Brasov

Brasov City CenterFringed by the peaks of the Southern Carpathian Mountains and resplendent with gothic, baroque and renaissance architecture, as well as a wealth of historical attractions, Brasov is one of the most visited places in Romania.

Founded by the Teutonic Knights in 1211 on an ancient Dacian site and settled by the Saxons as one of the seven walled citadels*, Brasov exudes a distinct medieval ambiance and has been used as backdrop in many recent period films.

The Sinaia Monastery

Sinaia monastery

The Sinaia Monastery, was founded by Prince Mihail Cantacuzino in 1695 and named after the great Sinai Monastery on Mount Sinai.

As of 2005, it is inhabited by 13 Christian Orthodox monks led byhegumen Macarie Bogus. It is part of the Bucharest archdiocese.

The Bran Castle

220px-Bran CastleBran Castle (Romanian: Castelul Bran; German: Törzburg; Hungarian: Törcsvár), situated near Bran and in the immediate vicinity of Braşov, is a national monument and landmark in Romania. The fortress is situated on the border between Transylvania and Wallachia, at about 60 kilometers from Sinaia. Commonly known as "Dracula's Castle" (although it is one among several locations linked to the Dracula legend, including Poenari Castle and Hunyad Castle), it is marketed as the home of the titular character in Bram Stoker's Dracula. There is, however, no evidence that Stoker knew anything about this castle, which has only tangential associations with Vlad III, voivode of Wallachia, the putative inspiration for Dracula.

The castle is now a museum open to tourists, displaying art and furniture collected by Queen Marie. Tourists can see the interior individually or by a guided tour. At the bottom of the hill is a small open air museum park exhibiting traditional Romanian peasant structures (cottages, barns, etc.) from across the country.

The Peles Castle

The Peles CastleThe Peleș Castle is a Neo-Renaissance castle in the Carpathian Mountains, near Sinaia, in Prahova County, Romania, located on an existing medieval route linking Transylvania and Wallachia. It was built between 1873 and 1914.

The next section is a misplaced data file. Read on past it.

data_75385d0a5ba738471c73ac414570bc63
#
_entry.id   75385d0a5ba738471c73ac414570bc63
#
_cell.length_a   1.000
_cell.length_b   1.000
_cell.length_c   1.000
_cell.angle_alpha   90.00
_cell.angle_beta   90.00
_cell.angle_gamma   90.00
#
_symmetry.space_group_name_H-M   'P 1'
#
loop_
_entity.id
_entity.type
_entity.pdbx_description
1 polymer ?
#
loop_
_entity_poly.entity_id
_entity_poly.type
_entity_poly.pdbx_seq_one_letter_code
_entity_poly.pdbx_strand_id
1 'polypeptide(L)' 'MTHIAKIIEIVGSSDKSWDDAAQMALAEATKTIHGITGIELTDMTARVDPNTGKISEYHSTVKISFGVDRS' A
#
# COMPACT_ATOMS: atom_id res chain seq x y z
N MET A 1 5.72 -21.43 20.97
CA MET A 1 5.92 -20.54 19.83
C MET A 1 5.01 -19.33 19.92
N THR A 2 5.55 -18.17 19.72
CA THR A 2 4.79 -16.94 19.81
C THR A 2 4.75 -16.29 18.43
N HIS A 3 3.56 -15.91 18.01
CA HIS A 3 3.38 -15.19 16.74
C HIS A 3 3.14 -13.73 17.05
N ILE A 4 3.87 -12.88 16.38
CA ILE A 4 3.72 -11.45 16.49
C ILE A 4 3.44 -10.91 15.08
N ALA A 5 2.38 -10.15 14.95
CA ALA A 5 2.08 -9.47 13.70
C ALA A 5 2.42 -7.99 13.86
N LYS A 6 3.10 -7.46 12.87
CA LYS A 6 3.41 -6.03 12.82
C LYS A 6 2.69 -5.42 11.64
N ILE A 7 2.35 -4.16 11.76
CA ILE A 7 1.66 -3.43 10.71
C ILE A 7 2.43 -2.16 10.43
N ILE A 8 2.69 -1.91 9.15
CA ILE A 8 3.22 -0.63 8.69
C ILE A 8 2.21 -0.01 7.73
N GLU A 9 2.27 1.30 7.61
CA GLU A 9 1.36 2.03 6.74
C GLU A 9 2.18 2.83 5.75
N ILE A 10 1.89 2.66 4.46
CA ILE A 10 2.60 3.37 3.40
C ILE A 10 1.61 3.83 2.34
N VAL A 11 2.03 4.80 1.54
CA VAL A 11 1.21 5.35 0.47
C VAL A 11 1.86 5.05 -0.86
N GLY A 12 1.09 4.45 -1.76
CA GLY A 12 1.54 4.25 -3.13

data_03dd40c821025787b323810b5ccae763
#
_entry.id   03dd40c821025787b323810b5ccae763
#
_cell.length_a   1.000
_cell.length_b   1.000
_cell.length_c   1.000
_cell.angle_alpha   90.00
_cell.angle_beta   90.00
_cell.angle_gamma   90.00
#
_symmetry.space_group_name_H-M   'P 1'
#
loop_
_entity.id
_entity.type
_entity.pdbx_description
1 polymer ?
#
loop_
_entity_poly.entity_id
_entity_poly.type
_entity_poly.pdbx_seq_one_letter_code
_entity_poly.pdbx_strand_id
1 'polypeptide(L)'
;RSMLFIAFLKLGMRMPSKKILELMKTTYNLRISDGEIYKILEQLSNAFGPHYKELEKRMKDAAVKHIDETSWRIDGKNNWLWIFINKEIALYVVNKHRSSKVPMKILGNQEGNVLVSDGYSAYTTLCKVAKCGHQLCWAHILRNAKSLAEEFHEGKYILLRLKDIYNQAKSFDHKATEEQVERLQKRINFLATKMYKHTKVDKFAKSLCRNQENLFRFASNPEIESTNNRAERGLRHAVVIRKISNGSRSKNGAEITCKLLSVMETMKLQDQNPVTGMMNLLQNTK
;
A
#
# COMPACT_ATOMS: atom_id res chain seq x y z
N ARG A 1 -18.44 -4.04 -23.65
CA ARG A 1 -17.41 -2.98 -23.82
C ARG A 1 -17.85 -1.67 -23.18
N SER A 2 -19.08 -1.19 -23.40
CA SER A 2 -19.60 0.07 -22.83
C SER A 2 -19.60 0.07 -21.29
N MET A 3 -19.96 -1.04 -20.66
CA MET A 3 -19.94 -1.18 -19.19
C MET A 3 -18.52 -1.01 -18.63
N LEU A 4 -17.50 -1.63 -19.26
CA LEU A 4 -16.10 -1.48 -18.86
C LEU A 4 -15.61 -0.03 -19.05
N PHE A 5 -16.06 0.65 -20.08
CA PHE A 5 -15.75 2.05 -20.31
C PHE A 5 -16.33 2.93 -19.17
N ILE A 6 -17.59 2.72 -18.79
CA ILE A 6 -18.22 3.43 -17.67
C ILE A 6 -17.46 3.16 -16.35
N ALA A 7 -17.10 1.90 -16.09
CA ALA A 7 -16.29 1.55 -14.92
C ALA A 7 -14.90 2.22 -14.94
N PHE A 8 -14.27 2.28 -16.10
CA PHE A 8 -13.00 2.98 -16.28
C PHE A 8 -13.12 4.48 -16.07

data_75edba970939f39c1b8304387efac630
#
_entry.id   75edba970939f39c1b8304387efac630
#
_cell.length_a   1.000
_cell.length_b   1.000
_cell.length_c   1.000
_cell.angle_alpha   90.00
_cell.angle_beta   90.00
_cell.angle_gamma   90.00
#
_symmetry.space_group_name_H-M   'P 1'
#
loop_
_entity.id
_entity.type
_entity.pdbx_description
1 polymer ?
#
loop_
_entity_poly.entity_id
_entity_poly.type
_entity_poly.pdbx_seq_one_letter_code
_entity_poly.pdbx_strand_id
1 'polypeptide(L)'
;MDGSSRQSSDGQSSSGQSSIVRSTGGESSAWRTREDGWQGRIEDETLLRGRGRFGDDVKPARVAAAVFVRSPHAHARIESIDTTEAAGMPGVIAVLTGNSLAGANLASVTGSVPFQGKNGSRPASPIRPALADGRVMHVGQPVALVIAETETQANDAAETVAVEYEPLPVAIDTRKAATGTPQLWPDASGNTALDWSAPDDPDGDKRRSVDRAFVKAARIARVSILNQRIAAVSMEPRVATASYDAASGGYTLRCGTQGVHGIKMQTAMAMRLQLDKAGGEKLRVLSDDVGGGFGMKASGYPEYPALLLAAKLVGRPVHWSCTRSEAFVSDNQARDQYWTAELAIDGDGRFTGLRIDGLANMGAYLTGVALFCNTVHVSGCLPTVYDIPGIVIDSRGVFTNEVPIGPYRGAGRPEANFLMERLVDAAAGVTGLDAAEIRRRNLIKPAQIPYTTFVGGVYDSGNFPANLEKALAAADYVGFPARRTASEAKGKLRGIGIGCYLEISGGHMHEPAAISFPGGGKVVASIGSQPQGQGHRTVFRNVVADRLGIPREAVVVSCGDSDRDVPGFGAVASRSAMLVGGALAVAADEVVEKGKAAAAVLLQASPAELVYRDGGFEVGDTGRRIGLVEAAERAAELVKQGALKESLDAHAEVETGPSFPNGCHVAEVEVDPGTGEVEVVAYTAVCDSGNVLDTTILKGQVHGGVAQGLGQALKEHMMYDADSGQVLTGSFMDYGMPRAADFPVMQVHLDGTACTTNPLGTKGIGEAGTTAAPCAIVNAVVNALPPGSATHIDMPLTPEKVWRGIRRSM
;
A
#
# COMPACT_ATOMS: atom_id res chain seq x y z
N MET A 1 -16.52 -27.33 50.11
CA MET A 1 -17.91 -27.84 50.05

Its inauguration was held in 1883. King Carol I of Romania (1839–1914), under whose reign the country gained its independence, first visited the site of the future castle in 1866 and fell in love with the magnificent mountain scenery.

The Sinaia Casino

casino sinaiaSituated in the northern area of the "Dimitrie Ghica" park, Sinaia "Casino" still represents one of the architectural symbols of the resort. The stately edifice was built in record time, only one year (1912–1913), in the same place where Sinaia's first villa, raised by Prince Dimitrie Ghica, was built. The stockholder of Sinaia Casino was Baron of Marçay, who was also a key shareholder at the Monte Carlo Casino; this is why it has been speculated that the Romanian building would be the architectural copy of the French edifice. In fact, there are only a few elements of indoor architecture that could confirm the resemblance between the two casinos.

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The Peles Castle

The Peles CastleThe Peleș Castle is a Neo-Renaissance castle in the Carpathian Mountains, near Sinaia, in Prahova County, Romania, located on an existing medieval route linking Transylvania and Wallachia. It was built between 1873 and 1914.

Its inauguration was held in 1883. King Carol I of Romania (1839–1914), under whose reign the country gained its independence, first visited the site of the future castle in 1866 and fell in love with the magnificent mountain scenery.

In 1872, the Crown purchased 1,300 square kilometres (500 sq mi) of land near the Piatra Arsă River. The estate was named the Royal Estate of Sinaia. The monarchy commissioned the construction of a royal hunting preserve and summer retreat on the property, and the foundation was laid for Peleș Castle on 22 August 1873.The first three design plans submitted for Peleș were copies of other palaces in Western Europe, and King Carol I rejected them all as lacking originality and being too costly. German architect Johannes Schultz (1876–1883) won the project by presenting a more original plan, something that appealed to the King's taste: a grand palatial alpine villa combining different features of classic European styles, mostly following Italian elegance and German aesthetics along Renaissance lines.

Later additions were made between 1893 and 1914 by the Czech architect Karel Liman, who designed the towers, including the main central tower, which is 66 metres (217 ft) in height. The Sipot Villa, which served as Liman's headquarters during the construction, was built later on. Liman would supervise the building of the nearby Pelişor Chateau (1889–1903, the future residence of King Ferdinand I and Queen Marie of Romania), as well as of King Ferdinand's villa in the Royal Sheepfold Meadow.

The cost of the work on the castle undertaken between 1875 and 1914 was estimated to be 16,000,000 Romanian lei in gold (approx. US$ 120 million today).